790.5/1–3151: Telegram

The Secretary of State to the United States Political Adviser to SCAP ( Sebald )1


1199. For Dulles from Rusk. In view Allen story Pacific Pact2 and lengthy article by Sep Javits3 Jan 30 NT Herald Tribune describing resolution on Pacific Pact introduced House last week, Pact may become subject more extensive public discussion. Dept is contemplating following actions:

Secretary, if queried by Press, will say we have always been open-minded to suggestions for cooperative arrangements among Pacific nations, that several nations have from time to time made statements and proposals with regard to such arrangements and the question might naturally arise during preparatory discussions on Jap peace settlement, particularly during your contemplated visit Pacific area.4
Pres next week will discuss with New Zealand PriMin in very general terms Pacific arrangement we have in mind.5 He will confine himself to general outline you presented to Brit Amb6 and will say you will discuss matter further when you visit New Zealand. In few days I will speak to Indo Amb7 re Pacific Pact proposal in general terms you discussed with Brit Amb. Indo Amb will be informed you have no plan visit Indonesia, that what further steps should be taken this matter will be subject consultations between our Govts, that of course indication of general attitude Indo Govt would be welcomed, and that we will keep latter fully informed. Cochran’s views this course have been invited.8
Dept now giving careful thought further procedure to be followed in progressing toward Pacific security arrangement. Public information problems in connection with Pact demand most careful consideration.9

Your comments and suggestions re above are invited. [Rusk.]

  1. William J. Sebald also held the personal rank of Ambassador.
  2. In telegram 1441 from Tokyo, January 26, marked “For Rusk from Dulles”, the latter had stated that Robert Allen’s syndicated column had given a “substantially accurate account of plans re Pacific Pact as outlined to Congressional Committees. Story gives list of prospective members, including Indonesia. Suggest you may wish to inform Indonesian Ambassador of our contemplated trip south and give him general idea of our thinking”. (790.5/1–2651) For record of Mr. Dulles’ discussion of regional defense ideas before the House Foreign Affairs and Senate Foreign Relations Committee, see Mr. Allison’s memorandum of January 11–12, p. 790.
  3. Jacob Javits of New York.
  4. Telegram 1230 to Tokyo, February 7, included the verbatim record of discussion of a “Pacific Pact” at the Secretary’s press conference held that day. The Secretary followed very closely the guidelines set forth above. The final exchange was as follows:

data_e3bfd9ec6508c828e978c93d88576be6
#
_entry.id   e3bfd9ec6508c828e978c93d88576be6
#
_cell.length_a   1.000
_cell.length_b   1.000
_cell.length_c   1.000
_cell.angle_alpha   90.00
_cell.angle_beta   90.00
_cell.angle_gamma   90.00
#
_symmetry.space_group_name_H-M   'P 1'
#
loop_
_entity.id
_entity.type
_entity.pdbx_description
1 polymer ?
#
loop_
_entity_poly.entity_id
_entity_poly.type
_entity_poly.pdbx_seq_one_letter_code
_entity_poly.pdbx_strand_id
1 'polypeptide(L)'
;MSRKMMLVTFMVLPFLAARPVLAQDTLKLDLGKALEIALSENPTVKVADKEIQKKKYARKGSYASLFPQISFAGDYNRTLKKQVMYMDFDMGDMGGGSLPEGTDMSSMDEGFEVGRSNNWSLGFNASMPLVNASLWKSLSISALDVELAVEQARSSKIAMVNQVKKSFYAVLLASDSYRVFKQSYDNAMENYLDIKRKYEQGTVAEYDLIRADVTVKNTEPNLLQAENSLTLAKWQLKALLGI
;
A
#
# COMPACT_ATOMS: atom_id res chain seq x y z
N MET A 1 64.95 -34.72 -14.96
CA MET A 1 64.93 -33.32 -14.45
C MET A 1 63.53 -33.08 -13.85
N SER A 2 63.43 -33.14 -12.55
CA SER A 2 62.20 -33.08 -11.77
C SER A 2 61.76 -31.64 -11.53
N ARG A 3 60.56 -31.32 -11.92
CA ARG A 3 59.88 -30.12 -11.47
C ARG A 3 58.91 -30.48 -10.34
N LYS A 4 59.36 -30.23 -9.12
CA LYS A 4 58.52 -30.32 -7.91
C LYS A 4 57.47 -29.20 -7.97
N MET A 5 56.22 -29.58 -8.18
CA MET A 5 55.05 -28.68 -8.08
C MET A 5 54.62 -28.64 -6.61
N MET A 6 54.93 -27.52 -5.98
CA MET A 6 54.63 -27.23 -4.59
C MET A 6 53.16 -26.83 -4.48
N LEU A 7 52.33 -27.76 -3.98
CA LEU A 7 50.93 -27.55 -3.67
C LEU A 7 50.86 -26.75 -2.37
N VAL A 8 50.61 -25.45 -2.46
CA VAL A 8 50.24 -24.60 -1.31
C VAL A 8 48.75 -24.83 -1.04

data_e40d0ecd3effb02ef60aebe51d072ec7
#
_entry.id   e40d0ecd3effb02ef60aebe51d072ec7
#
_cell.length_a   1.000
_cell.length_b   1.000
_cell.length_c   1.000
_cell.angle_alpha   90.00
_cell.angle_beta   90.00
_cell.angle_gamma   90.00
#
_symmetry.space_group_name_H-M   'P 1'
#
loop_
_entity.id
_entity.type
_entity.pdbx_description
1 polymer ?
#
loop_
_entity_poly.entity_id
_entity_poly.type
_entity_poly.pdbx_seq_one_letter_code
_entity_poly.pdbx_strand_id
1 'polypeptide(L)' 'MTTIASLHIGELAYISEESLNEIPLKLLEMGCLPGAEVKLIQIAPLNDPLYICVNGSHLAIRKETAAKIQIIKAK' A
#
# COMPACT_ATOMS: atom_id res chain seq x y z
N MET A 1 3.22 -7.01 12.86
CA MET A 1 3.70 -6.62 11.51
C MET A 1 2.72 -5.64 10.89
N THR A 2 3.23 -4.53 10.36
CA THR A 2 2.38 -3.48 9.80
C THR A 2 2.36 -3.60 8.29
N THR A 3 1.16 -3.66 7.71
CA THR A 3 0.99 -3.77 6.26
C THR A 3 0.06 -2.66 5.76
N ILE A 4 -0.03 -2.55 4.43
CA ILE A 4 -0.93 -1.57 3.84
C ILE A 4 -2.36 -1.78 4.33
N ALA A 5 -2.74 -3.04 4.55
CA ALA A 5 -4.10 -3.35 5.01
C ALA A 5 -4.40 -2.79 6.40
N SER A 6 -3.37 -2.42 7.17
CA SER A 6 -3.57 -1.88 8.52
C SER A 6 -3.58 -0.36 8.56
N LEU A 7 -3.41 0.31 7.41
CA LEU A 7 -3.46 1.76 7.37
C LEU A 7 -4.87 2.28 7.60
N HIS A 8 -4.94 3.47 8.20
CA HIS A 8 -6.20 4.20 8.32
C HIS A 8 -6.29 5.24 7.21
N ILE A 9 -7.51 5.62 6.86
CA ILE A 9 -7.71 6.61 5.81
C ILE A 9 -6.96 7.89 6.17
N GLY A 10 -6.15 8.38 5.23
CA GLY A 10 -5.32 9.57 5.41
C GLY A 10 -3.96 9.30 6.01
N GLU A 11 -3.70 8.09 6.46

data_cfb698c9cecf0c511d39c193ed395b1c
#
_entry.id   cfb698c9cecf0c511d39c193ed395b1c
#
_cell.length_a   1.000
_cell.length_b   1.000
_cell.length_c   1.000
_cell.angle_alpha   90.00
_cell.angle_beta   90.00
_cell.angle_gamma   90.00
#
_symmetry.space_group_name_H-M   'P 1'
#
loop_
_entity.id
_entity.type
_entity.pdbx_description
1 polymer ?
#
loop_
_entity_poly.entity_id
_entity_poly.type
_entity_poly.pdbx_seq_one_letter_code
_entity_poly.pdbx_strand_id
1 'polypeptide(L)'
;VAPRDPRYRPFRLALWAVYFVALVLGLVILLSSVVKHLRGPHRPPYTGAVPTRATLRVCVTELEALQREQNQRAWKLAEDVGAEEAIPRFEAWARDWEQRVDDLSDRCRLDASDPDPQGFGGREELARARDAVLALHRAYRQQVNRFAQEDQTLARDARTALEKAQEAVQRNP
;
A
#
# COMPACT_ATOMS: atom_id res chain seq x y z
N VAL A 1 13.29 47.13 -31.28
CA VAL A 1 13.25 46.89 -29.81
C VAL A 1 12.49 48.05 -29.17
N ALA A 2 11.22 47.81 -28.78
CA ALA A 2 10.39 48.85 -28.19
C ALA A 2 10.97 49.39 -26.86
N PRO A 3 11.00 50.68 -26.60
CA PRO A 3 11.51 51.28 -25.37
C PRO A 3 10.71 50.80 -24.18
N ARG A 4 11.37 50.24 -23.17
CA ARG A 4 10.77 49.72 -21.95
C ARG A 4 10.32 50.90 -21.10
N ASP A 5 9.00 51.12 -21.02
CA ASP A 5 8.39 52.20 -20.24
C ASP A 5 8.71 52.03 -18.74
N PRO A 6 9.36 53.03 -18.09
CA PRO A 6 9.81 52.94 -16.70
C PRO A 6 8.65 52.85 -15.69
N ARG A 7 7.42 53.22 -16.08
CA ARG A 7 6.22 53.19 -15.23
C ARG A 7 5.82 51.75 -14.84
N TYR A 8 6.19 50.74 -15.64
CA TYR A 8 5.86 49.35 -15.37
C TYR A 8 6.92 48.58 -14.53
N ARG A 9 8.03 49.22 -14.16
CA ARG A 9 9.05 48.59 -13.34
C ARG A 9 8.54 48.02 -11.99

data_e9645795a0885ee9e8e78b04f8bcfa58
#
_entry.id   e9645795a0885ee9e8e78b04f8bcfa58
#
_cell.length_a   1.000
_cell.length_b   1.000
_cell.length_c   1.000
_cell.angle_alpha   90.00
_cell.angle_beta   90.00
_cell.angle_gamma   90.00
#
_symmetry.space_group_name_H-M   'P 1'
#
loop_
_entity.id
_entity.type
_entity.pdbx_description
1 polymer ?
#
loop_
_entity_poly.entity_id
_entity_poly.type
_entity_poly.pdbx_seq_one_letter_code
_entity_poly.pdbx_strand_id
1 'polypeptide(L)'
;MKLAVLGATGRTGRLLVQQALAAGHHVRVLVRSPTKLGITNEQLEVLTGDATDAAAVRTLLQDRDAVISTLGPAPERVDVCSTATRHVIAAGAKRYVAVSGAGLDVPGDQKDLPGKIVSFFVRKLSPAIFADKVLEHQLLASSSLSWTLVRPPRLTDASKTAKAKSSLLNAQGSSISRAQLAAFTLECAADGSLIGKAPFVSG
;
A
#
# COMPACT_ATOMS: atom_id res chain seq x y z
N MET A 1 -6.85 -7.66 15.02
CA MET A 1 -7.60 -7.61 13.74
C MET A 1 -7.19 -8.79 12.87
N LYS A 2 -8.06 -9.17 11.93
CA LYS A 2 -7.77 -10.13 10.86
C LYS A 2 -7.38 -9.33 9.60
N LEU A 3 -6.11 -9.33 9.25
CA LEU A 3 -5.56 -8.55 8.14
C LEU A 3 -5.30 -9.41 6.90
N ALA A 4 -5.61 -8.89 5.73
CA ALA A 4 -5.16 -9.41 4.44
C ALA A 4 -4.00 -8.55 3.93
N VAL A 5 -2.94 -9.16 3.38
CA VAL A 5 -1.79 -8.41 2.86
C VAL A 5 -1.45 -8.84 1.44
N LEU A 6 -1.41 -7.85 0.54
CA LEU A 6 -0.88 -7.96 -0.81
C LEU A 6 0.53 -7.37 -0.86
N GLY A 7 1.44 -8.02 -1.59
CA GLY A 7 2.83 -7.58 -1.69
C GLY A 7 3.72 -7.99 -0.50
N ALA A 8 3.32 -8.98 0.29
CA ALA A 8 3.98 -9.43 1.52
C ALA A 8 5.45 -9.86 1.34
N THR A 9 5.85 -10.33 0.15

Q. The US has not itself put forward a proposal?

    A. No.” (790.5/2–751)

  5. No record of conversations held between the President and Prime Minister Sidney G. Holland, who visited Washington February 5–10, has been found in Department of State files. For documentation of a discussion of Pacific alliance possibilities held between Mr. Holland and Mr. Rusk, see a memorandum of conversation by Mr. Burton C. Kitain of BNA and telegram Topad 1239 to Tokyo, both of February 8, pp. 147 and 151, respectively.
  6. Apparent reference to Mr. Dulles’ conversation held with Sir Oliver Franks January 12. For the memorandum, see p. 139.
  7. Dr. Ali Sastroamidjojo.
  8. In telegram 790 to Djakarta, January 31, the Department asked for Ambassador H. Merle Cochran’s views after stating in part: “Dept recognizes it highly doubtful Indo Govt would become party to Pacific arrangement. Nevertheless we wish Indos understand they are being consulted at same time as other Govts in Pacific area. We feel there is logical affinity of interests among nations who would participate, that arrangement would not only contribute to general security of area but would help bring Japan into Pacific community as peaceful member and would offer convenient means for closer consultation on problems mutual concern.

    “Dept at this time desires maintain attitude that consideration any Pacific Pact is on completely tentative basis and U.S. is not aggressively seeking press other nations participate such an agreement but that present U.S. position has evolved in response often expressed desires nations in area. Therefore in discussing this matter with Indo officials you may wish reflect this attitude and avoid creating impression in mind Indo Govt that U.S. trying hard win Indo adherence Pacific Pact now.” (790.5/1–3151)

  9. The program of action here described was proposed in a memorandum of January 31 from Mr. Emmerson to Mr. Rusk, not printed. (790.5/1–3151)